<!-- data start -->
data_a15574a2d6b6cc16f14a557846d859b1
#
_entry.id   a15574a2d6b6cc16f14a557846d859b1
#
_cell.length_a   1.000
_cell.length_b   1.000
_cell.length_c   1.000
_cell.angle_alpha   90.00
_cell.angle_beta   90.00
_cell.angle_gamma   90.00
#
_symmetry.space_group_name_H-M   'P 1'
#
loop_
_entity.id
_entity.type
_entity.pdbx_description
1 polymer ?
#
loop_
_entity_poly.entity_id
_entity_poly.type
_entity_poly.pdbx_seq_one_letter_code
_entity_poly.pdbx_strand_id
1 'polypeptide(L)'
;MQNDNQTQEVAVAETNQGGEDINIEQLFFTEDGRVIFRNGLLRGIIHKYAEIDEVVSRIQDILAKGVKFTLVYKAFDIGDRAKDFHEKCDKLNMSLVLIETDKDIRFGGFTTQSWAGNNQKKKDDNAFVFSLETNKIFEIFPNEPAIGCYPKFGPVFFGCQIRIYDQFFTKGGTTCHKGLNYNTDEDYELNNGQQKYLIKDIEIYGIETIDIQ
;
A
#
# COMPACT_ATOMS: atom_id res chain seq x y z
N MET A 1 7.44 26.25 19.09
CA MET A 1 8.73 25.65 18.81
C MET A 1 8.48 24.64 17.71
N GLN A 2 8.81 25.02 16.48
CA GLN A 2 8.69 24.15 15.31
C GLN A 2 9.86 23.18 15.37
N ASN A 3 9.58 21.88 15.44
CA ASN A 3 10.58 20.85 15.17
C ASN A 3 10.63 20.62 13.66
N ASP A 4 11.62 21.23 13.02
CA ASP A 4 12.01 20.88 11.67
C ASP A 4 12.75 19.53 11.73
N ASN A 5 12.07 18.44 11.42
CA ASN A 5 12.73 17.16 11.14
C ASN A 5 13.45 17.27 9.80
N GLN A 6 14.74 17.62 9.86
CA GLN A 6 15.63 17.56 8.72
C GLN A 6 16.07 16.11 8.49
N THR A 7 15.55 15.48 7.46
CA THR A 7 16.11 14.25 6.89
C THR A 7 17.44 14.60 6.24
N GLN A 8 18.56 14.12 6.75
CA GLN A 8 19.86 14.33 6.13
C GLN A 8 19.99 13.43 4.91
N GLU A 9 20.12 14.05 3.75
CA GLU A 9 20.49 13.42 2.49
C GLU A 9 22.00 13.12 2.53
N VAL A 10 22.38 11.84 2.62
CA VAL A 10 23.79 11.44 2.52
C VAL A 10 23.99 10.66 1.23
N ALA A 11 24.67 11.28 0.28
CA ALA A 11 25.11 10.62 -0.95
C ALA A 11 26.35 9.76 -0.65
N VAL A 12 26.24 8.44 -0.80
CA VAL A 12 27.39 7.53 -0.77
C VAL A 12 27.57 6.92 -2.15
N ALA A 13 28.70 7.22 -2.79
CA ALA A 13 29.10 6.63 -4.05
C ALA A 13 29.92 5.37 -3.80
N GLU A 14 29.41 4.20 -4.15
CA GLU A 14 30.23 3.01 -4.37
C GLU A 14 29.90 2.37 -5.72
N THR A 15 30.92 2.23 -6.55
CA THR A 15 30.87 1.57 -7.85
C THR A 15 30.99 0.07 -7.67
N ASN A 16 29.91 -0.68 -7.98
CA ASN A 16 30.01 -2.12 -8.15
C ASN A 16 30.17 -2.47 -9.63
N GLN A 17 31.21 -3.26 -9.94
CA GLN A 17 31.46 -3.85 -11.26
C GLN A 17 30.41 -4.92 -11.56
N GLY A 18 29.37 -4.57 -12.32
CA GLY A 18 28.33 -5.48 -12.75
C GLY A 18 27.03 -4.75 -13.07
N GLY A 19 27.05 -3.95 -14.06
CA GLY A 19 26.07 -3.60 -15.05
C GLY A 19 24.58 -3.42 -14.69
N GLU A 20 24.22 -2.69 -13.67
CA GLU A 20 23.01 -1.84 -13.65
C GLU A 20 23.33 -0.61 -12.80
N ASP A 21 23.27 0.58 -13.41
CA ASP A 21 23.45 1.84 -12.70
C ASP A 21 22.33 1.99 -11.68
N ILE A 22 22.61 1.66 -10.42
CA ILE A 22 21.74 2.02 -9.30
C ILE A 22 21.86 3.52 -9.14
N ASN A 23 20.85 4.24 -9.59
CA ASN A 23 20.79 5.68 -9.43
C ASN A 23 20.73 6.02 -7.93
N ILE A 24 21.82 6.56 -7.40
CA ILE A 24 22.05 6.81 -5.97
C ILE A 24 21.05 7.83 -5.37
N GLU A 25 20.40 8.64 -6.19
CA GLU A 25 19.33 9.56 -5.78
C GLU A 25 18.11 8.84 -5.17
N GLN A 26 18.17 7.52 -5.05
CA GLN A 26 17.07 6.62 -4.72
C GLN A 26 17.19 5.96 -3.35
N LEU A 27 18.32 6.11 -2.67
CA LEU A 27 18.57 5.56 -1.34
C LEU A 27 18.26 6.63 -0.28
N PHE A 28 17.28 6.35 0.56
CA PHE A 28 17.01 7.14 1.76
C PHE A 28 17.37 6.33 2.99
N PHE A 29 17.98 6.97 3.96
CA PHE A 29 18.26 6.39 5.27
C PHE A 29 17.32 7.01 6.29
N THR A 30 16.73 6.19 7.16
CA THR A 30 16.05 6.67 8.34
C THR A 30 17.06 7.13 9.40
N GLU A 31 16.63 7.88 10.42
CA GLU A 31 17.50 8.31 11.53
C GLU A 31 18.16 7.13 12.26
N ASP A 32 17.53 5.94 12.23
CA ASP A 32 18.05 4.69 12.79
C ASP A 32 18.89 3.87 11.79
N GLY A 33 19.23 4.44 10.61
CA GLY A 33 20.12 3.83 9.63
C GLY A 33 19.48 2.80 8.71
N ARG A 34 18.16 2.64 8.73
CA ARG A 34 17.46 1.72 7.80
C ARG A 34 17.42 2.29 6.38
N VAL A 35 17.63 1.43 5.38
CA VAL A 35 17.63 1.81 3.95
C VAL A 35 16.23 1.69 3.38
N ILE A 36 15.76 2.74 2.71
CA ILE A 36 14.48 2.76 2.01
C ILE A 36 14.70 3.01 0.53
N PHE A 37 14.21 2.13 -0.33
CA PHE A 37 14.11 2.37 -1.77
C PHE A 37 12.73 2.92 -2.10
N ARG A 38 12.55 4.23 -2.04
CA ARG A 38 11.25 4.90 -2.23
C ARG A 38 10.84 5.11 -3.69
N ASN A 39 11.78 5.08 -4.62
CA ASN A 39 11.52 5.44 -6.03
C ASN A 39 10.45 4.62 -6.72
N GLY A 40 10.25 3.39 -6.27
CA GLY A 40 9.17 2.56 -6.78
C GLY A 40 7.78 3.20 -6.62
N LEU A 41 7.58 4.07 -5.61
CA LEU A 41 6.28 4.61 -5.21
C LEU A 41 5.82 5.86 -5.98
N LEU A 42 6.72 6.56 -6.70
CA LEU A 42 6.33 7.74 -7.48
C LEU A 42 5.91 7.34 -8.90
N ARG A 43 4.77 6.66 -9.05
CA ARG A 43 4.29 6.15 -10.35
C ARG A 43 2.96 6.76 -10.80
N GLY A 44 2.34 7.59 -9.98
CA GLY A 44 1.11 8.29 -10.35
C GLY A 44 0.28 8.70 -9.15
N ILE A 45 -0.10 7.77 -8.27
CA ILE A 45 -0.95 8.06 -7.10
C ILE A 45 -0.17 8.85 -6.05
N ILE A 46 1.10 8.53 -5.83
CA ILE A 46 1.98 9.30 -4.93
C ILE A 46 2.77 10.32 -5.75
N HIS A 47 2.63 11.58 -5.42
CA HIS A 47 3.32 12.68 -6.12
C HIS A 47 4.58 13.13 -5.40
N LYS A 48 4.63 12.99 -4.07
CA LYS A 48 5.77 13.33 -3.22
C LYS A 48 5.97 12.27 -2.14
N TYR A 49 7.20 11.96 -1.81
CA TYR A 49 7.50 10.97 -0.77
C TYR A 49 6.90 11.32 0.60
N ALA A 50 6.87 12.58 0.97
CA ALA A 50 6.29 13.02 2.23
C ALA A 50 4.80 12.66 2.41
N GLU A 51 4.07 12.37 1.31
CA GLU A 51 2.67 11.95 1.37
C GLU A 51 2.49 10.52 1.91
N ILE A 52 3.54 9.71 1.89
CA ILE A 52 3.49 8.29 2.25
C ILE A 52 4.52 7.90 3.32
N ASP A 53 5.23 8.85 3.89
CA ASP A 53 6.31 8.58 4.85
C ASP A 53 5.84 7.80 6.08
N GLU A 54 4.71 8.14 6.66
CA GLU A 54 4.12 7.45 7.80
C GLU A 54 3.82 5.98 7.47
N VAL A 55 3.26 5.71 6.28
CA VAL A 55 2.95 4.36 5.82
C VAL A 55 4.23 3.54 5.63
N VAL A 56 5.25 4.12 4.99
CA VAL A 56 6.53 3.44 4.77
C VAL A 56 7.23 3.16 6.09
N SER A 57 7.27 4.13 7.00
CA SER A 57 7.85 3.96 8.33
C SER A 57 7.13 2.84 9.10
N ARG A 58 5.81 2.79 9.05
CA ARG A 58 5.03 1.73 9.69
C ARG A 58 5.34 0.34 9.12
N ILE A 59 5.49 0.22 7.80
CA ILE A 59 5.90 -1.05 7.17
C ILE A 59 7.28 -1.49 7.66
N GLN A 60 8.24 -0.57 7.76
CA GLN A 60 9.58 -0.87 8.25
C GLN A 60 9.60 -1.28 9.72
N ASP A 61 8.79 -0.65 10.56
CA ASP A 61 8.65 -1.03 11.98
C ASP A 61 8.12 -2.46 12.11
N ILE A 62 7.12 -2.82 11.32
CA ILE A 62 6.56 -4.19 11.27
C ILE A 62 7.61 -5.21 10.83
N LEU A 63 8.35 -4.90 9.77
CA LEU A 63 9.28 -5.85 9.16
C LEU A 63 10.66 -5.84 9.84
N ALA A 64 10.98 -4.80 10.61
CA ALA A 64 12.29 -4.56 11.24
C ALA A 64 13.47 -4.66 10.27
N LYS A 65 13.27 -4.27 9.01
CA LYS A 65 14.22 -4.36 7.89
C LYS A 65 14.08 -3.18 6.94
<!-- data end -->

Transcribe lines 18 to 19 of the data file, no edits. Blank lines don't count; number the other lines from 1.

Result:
1 polymer ?
#